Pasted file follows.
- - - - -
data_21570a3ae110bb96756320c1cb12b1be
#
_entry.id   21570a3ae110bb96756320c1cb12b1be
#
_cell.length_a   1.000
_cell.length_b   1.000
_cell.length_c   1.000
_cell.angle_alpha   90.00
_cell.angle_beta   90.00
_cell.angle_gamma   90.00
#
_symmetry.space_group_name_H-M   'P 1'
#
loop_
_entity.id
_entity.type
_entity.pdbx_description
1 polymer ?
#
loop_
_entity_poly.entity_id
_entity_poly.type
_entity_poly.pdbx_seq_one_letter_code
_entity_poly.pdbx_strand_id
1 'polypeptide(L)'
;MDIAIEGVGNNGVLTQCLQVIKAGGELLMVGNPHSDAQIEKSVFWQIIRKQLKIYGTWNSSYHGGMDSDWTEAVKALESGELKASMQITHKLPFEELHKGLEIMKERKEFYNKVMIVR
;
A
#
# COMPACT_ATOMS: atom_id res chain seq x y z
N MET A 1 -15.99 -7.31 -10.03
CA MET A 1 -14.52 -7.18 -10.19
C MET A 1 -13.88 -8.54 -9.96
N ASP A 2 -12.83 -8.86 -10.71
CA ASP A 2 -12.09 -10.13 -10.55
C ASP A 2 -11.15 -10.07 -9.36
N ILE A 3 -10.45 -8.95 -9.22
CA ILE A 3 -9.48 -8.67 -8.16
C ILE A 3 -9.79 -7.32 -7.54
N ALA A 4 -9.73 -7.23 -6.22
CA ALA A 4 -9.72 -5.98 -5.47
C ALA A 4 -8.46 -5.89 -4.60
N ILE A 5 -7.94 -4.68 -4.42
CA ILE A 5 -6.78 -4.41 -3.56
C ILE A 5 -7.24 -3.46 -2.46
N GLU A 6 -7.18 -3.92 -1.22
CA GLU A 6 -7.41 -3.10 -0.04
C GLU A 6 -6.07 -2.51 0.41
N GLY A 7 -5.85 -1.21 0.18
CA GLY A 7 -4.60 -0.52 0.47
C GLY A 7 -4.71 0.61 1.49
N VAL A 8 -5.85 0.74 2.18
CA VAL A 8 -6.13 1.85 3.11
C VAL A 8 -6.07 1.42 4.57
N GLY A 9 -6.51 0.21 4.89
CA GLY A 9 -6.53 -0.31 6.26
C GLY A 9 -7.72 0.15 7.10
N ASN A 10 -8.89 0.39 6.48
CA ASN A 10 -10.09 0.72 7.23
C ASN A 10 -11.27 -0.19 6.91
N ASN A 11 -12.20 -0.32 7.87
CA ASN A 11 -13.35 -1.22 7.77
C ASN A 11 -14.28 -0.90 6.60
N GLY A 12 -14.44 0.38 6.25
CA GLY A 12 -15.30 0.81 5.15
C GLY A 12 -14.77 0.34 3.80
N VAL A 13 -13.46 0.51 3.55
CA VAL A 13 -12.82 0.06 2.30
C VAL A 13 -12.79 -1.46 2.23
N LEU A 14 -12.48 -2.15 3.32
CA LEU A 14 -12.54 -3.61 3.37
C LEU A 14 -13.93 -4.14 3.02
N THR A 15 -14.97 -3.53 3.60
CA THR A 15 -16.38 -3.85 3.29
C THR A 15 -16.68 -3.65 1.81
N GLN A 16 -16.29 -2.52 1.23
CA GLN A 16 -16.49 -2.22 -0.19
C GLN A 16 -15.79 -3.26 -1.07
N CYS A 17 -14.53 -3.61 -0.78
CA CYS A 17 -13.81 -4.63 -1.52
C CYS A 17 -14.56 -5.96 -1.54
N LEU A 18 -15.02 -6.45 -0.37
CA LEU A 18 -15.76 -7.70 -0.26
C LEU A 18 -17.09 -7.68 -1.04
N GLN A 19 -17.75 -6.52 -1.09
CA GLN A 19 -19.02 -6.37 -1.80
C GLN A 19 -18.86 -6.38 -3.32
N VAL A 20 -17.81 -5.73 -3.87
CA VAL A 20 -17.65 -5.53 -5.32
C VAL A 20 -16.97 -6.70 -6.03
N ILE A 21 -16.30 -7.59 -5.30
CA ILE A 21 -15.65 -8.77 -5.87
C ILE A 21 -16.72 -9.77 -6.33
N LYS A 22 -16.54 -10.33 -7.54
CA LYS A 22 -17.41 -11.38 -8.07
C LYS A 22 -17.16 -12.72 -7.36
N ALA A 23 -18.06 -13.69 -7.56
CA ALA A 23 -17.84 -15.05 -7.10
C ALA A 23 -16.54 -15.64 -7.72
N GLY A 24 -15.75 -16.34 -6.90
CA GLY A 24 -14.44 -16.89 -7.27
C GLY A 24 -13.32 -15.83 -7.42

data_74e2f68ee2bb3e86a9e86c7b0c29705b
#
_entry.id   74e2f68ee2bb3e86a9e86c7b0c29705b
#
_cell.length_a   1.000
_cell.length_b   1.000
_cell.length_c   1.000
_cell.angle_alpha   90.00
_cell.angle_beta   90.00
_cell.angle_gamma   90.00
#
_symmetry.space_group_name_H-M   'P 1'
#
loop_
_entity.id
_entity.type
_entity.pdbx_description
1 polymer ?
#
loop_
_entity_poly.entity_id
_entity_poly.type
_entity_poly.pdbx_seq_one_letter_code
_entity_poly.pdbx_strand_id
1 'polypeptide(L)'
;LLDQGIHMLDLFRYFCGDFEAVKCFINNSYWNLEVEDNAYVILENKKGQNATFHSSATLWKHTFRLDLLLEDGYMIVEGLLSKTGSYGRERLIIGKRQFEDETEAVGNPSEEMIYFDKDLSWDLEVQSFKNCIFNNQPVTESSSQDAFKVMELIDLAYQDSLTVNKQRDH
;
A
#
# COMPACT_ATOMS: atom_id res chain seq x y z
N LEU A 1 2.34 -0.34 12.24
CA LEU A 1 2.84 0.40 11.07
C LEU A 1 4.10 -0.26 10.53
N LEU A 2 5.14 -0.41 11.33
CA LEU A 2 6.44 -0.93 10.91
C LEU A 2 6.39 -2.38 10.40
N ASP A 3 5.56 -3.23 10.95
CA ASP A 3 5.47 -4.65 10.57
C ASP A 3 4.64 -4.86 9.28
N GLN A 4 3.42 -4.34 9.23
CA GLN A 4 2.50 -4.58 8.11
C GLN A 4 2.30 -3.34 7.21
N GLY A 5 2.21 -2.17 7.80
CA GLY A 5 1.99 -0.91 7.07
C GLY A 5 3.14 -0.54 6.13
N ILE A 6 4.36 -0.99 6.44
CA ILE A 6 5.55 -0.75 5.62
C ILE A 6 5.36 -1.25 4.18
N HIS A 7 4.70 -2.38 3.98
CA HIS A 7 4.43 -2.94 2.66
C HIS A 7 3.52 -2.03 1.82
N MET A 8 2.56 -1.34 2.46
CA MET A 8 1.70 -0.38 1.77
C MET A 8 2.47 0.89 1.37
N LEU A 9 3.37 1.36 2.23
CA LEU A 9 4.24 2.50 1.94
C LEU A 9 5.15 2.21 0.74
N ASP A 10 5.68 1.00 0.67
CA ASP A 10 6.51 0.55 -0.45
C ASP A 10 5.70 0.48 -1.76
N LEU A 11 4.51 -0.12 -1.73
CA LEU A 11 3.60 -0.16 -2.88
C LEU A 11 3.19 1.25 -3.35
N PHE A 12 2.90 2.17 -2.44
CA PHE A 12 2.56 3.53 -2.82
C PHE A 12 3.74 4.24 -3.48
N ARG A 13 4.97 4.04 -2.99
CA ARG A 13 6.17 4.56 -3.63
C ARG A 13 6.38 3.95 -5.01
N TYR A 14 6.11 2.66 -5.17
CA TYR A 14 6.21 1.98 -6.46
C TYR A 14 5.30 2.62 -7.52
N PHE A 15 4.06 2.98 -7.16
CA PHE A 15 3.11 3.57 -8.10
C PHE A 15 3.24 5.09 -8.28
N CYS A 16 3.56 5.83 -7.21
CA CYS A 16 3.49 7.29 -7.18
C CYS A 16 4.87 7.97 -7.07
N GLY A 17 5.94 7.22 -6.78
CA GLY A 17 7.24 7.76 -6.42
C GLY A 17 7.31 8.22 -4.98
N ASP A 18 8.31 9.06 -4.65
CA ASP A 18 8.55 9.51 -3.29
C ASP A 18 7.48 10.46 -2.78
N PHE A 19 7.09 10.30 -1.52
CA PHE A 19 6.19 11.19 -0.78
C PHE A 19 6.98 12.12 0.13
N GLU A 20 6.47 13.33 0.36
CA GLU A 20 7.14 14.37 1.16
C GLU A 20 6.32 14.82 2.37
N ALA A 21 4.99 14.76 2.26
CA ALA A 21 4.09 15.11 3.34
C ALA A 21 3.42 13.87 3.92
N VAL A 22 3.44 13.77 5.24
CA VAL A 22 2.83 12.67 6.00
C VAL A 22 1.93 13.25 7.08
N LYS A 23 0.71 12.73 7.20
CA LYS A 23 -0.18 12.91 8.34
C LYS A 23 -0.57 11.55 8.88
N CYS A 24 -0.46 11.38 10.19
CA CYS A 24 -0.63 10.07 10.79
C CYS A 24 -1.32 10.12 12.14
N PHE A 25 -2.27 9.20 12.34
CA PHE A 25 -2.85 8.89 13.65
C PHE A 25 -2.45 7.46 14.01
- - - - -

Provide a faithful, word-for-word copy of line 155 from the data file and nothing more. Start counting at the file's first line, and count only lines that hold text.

CA MET A 8 1.70 -0.38 1.77